Then we divided our contenders into categories for normal and sensitive skin.
If your child has had allergic reactions to other personal care products (whether diaper rash cream or just another brand of shampoo), our experts recommended choosing an unscented formula. Dr. Bobby Buka, a leading dermatologist in New York City, was especially wary of synthetic fragrance, while Romanowski and dermatologist Dr. Jody Levine suggested avoiding essential oils. So for our sensitive-skin contenders, we skipped both, nixing anything with fragrance, parfum, or essential oil. To be extra safe, we also skipped products with limonene and linalool, fragrance components that can cause similar allergic reactions.
That said, fragrance isn’t inherently bad. We love a lightly scented shampoo as much as anyone, and most well-known brands, from Johnson & Johnson to Mustela, use scent in their products. A lot of organic baby shampoos also fall into the “scented” category, thanks to their use of essential oils. If you have no reason to suspect your baby has skin allergies, there’s no real need to steer clear of this ingredient.
But we still had a lot of options.
Fifty-five of them, to be exact. And as we delved further into our ingredient lists, our experts weren’t always in agreement. “I encourage patients to find a local farmer’s market and buy shampoo there,” Dr. Buka told us. But, “I would be wary of brands by small companies because of a [possible] lack of safety testing,” Romanowski reported. In other words, even among experts, there isn’t always a clear-cut “best” option.
So for our hands-on testing, we blazed our own trail, focusing on the 16 products that seemed most popular among new parents — shampoos that were either frequently mentioned on parenting forums like WhatToExpect and MomJunction or that had a strong social media presence (like Tubby Todd, which has its own Instagram page). We wanted to find out which of these popular picks were most worth recommending.
Then we tried out our finalists for ourselves.
We tried each product on our own hair, noting what it smelled like, how well it lathered, how easy it was to dispense, and how our hair felt afterward. Because we were testing a lot of shampoos in quick succession, we rubbed a little peanut butter in between washings to add oil and to ensure each shampoo actually had something to clean.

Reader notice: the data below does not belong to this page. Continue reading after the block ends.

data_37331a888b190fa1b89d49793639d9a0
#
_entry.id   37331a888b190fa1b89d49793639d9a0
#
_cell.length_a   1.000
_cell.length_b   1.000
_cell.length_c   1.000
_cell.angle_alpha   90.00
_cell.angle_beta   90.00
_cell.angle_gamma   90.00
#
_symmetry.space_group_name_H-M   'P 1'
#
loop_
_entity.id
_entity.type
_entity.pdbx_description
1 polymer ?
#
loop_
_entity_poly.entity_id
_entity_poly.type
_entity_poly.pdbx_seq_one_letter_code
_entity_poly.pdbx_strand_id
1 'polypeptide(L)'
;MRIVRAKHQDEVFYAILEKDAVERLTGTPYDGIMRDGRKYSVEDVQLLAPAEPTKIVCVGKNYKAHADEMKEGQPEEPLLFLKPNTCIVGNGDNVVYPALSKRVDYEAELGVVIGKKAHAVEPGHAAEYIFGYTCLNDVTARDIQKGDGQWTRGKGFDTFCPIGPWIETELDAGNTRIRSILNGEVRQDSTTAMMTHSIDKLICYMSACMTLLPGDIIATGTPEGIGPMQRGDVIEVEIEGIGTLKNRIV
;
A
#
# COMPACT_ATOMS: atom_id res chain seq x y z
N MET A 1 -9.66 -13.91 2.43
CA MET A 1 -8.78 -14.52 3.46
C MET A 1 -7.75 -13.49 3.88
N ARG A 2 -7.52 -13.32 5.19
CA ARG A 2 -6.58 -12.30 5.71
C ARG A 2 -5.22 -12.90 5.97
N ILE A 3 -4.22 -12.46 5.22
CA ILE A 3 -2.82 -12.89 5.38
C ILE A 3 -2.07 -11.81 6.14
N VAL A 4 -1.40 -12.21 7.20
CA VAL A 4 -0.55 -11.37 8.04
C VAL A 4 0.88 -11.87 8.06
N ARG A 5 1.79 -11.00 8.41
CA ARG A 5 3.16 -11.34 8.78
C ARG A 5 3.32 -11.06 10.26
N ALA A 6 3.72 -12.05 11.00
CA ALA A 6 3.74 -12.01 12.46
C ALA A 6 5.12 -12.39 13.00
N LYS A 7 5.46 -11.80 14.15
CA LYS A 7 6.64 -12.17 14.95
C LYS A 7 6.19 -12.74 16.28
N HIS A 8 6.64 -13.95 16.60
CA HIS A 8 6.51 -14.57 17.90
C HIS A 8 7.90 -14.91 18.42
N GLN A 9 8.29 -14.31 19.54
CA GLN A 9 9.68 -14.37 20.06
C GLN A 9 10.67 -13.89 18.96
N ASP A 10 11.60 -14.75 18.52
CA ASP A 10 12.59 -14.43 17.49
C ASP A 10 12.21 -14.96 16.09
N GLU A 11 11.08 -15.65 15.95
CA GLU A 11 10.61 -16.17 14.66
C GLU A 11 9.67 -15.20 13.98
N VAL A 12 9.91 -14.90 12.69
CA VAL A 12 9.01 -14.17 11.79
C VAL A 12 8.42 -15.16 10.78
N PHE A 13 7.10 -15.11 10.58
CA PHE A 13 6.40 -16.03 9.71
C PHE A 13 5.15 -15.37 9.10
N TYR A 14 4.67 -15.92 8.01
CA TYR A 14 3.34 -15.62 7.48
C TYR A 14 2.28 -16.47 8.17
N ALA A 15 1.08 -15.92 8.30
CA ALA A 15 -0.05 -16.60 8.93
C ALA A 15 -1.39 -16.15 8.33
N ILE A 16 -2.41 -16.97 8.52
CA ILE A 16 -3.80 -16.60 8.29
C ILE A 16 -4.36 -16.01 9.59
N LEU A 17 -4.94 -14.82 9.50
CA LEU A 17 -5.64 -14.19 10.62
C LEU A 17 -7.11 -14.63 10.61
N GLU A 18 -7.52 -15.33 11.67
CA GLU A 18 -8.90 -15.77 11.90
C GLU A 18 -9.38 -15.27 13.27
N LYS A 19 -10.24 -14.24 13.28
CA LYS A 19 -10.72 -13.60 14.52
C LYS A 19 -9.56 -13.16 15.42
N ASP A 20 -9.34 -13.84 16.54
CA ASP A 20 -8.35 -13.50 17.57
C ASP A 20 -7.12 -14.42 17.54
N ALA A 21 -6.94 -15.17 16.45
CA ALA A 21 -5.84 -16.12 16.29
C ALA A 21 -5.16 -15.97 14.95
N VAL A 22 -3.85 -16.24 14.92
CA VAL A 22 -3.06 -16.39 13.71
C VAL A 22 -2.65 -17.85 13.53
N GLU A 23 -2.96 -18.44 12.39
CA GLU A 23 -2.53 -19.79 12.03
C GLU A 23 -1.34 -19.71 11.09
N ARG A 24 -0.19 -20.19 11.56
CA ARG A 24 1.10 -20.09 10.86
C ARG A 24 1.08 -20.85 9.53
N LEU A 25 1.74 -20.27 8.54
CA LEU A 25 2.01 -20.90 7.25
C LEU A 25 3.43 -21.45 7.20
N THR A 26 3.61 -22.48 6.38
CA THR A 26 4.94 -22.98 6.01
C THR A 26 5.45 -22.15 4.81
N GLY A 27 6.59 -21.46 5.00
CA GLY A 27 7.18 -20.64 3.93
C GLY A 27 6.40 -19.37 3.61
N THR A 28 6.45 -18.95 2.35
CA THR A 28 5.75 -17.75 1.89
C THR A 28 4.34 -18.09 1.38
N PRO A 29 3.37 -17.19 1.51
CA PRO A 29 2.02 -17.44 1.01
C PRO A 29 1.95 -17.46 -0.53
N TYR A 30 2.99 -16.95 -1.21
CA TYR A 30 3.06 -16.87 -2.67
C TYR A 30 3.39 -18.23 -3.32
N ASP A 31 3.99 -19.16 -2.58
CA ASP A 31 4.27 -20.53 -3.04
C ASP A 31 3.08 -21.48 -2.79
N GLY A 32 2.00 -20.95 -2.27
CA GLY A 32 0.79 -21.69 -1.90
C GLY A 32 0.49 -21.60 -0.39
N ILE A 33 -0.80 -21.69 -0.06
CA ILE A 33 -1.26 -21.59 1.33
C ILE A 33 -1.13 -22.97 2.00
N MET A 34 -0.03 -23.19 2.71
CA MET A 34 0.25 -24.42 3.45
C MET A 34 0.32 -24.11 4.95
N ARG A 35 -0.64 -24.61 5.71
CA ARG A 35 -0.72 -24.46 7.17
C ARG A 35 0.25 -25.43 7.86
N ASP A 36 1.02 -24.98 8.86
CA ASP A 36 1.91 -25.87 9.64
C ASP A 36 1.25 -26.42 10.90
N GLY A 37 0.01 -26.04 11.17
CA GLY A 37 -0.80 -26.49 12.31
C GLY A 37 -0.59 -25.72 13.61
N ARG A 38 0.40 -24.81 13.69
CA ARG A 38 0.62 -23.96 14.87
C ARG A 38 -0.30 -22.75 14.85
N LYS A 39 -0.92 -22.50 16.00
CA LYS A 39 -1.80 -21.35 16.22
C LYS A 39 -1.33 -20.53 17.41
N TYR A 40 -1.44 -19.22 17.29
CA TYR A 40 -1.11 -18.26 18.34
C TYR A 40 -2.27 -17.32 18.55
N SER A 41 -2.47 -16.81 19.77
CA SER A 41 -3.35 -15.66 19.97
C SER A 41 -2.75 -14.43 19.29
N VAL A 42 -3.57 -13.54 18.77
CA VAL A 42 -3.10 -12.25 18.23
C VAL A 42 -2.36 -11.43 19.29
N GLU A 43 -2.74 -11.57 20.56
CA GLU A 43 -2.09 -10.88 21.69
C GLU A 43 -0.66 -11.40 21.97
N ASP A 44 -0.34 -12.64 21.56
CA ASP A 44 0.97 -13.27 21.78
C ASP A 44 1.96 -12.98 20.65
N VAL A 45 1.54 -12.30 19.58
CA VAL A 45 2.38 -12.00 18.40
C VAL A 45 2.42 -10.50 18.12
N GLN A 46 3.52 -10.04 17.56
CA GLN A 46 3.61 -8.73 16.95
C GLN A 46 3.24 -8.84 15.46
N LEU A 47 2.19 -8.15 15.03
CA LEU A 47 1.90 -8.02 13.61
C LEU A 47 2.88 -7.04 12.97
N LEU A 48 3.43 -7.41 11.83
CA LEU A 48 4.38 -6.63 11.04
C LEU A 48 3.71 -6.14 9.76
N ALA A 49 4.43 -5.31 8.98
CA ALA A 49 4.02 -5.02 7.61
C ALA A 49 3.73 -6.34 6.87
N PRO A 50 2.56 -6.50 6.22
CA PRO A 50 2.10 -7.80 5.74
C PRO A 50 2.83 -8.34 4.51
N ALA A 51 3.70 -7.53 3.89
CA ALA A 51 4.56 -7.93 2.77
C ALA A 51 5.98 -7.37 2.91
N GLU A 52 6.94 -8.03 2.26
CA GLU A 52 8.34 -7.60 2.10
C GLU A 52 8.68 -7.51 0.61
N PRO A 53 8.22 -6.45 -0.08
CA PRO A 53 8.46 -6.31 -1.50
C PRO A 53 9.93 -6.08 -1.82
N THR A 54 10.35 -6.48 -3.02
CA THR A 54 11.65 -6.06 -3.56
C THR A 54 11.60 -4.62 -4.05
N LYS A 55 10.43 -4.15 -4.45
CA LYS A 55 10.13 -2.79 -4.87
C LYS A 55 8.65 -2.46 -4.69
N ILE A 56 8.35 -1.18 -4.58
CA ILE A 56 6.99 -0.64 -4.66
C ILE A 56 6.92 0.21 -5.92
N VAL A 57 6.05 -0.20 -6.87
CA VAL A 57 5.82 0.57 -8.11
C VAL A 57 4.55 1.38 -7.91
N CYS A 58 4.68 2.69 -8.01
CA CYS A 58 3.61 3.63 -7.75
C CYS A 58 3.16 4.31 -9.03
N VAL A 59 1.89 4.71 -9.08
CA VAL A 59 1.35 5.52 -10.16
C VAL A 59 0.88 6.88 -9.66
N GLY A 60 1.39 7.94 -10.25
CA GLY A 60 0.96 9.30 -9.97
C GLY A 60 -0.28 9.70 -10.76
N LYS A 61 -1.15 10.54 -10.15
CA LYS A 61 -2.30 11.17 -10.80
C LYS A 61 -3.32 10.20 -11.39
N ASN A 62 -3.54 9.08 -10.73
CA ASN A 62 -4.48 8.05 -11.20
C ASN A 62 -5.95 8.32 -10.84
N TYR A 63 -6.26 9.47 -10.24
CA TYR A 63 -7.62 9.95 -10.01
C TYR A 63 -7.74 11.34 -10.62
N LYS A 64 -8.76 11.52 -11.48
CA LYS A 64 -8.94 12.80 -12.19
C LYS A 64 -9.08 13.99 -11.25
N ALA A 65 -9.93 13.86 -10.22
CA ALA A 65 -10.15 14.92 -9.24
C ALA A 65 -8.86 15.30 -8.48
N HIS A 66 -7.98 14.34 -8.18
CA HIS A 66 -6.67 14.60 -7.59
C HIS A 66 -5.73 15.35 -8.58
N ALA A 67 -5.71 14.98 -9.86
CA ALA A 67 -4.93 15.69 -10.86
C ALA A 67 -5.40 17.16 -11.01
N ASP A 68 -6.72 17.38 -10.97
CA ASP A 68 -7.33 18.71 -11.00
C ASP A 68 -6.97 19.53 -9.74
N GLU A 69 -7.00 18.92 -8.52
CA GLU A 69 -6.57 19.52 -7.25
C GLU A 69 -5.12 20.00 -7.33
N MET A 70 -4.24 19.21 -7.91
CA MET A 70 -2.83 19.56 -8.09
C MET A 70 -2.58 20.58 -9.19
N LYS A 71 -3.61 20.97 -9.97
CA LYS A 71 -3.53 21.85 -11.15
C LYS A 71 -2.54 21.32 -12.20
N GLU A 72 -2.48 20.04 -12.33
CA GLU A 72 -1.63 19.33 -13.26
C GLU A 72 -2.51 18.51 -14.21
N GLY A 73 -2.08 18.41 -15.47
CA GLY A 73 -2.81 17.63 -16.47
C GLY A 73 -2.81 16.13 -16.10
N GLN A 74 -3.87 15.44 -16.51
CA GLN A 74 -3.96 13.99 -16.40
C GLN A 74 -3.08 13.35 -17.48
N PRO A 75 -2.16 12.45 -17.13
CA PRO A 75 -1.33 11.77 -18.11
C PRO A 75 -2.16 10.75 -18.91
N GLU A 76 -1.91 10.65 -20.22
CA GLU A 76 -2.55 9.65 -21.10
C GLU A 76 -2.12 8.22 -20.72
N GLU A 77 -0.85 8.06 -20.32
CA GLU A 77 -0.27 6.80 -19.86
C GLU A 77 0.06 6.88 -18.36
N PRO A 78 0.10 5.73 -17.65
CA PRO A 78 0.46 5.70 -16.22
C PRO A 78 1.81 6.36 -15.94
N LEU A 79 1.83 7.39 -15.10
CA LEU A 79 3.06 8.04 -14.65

Most of our contenders did a decent job during hand-on testing: If you purchased any of them, the odds are good that you’d be happy with them. But a couple weren’t so lucky. After testing, we cut Alaffia Beautiful Curls for its overwhelmingly bad scent. What smelled faintly like sidewalk chalk in the bottle transformed into an overpowering stench when lathered on in the shower. We couldn’t wash it out fast enough.
We also cut Earth Mama Angel Baby shampoo, a very popular online option, at this step. It has a pleasant, clean scent, and was dispensed in the form of a mousse, which made it easy to lather. But when it was time to rinse, it left our hair feeling more tangly than before. If there’s any tried-and-true formula for bathtime tears, it’s hacking through knots with a comb.
Our Picks for the Best Baby Shampoo
Romanowski, Dr. Levine, and Dr. Seth Forman, of Tampa-based Forman Dermatology & Skin Cancer Institute, all preferred baby shampoos from major brands: If a shampoo has been around for years and hasn’t picked up a reputation for causing contact allergies, it’s going to be safe for most children. And in terms of sheer name recognition, it’s hard to beat Johnson & Johnson.
We were a little skeptical before we applied it. The shampoo feels very watery, and we assumed we’d need a lot to work up a noticeable lather. But it foamed quickly in our hair, and we only needed one rinse to wash out both the shampoo and all traces of peanut butter. And hours after testing, our hair still felt light and silky, without any scalp irritation or itchiness. This gave it an edge over contenders like Mustela, which cleaned just fine, but left our hair feeling dry, and California Baby, which produced a lackluster lather and required two passes before our scalps felt clean.
Johnson’s Baby Naturals is “98 percent naturally derived” and gets its cleaning power from decyl glucoside, a very gentle surfactant that comes from “coconut, palm kernel, and corn,” according to the helpful ingredient guide on the back of the bottle. And rather than parabens or phenoxyethanol, the shampoo uses sodium benzoate as a preservative. To put that into perspective, sodium benzoate is so benign that it’s commonly used as a preservative in foods. In other words, nothing on the ingredient list should scare you. The formula has a light, pleasant scent that’s nearly identical to J&J’s classic “No More Tears” formula — just a little sweeter. A 10-ounce bottle retails for around $8.
Our one quibble was the cap. We tested all of our lids one-handed, with the assumption that parents won’t always have two hands free when bathing their kids, and we loved the pump tops used by finalists like Puracy. But Johnson’s Baby Naturals uses a flip-top that requires too much force to open easily with one hand.